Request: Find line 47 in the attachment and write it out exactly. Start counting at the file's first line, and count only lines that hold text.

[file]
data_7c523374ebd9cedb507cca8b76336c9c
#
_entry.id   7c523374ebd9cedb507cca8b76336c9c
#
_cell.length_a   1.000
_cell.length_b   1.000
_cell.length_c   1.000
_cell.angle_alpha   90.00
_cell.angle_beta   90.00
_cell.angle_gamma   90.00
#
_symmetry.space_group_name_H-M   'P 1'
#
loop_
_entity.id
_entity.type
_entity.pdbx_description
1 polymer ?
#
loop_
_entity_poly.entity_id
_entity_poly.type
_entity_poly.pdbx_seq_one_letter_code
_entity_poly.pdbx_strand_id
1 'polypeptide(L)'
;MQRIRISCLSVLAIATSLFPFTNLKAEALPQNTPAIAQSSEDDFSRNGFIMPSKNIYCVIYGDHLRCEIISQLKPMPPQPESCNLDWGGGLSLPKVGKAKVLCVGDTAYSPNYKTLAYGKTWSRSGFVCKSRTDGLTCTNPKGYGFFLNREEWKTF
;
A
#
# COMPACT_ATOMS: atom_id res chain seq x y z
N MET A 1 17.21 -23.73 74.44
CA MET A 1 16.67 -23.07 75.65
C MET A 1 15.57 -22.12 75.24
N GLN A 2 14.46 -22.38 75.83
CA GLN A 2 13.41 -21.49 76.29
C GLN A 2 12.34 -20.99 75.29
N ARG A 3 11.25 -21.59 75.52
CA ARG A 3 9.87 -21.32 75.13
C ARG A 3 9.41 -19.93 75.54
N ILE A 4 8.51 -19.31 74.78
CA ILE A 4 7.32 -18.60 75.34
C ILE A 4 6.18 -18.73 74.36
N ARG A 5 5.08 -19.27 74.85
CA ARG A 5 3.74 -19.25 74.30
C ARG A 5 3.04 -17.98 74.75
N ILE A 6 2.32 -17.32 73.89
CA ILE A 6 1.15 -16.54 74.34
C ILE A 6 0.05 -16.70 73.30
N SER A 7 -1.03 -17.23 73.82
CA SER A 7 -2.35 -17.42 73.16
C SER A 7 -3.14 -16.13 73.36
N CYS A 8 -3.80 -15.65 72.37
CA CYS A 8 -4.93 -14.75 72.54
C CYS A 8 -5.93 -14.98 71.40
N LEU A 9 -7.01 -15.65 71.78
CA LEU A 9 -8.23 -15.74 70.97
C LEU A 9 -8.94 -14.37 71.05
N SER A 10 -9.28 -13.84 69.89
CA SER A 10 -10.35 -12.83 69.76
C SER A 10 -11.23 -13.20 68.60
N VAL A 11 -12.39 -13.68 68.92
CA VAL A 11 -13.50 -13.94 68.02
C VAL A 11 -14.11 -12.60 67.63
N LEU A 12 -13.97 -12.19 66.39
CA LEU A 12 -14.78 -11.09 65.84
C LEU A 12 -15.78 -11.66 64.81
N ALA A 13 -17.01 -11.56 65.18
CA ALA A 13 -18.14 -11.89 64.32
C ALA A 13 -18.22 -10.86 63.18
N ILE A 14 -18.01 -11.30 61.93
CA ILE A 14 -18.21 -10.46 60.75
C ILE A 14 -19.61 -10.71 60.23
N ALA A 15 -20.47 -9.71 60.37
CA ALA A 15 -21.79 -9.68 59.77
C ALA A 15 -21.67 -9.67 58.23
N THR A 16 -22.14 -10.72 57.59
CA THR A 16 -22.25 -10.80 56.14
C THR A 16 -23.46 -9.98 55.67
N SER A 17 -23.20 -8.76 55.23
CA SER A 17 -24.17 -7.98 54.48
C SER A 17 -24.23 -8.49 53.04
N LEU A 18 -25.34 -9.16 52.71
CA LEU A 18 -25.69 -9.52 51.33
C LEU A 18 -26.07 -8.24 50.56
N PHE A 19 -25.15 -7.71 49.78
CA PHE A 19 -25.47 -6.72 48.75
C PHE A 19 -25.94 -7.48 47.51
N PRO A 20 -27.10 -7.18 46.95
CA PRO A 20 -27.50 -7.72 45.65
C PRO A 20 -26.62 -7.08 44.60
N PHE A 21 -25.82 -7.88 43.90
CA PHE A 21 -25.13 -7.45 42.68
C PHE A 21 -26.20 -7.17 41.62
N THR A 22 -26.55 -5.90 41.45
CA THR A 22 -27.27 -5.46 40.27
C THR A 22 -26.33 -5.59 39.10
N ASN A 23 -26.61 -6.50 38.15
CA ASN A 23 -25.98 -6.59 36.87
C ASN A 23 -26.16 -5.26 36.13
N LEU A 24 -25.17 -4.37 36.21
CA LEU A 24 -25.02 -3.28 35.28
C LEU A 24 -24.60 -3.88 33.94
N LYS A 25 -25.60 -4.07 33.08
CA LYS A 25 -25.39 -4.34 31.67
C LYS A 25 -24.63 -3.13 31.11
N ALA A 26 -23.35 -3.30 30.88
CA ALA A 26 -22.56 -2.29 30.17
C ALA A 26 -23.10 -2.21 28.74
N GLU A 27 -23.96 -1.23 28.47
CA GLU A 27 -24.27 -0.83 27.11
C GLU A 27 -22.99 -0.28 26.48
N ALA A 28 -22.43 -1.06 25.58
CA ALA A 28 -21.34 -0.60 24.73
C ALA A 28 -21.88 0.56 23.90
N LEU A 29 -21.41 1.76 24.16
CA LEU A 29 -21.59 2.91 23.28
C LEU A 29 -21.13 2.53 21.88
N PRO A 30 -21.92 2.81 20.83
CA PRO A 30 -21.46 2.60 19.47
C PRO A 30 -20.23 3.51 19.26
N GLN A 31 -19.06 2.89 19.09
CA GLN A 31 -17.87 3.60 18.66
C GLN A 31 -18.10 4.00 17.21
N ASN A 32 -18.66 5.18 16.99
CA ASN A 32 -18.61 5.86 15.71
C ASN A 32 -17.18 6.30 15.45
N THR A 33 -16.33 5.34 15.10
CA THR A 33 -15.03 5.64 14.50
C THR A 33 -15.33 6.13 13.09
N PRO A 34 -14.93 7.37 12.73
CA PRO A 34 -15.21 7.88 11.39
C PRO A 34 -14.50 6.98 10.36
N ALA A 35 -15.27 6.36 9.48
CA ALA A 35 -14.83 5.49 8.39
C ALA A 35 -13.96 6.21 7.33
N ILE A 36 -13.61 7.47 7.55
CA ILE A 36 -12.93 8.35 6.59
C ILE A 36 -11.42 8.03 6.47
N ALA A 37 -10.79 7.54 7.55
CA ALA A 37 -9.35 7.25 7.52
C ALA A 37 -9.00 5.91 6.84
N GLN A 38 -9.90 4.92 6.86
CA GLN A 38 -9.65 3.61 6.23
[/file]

CA ILE A 6 1.15 -16.54 74.34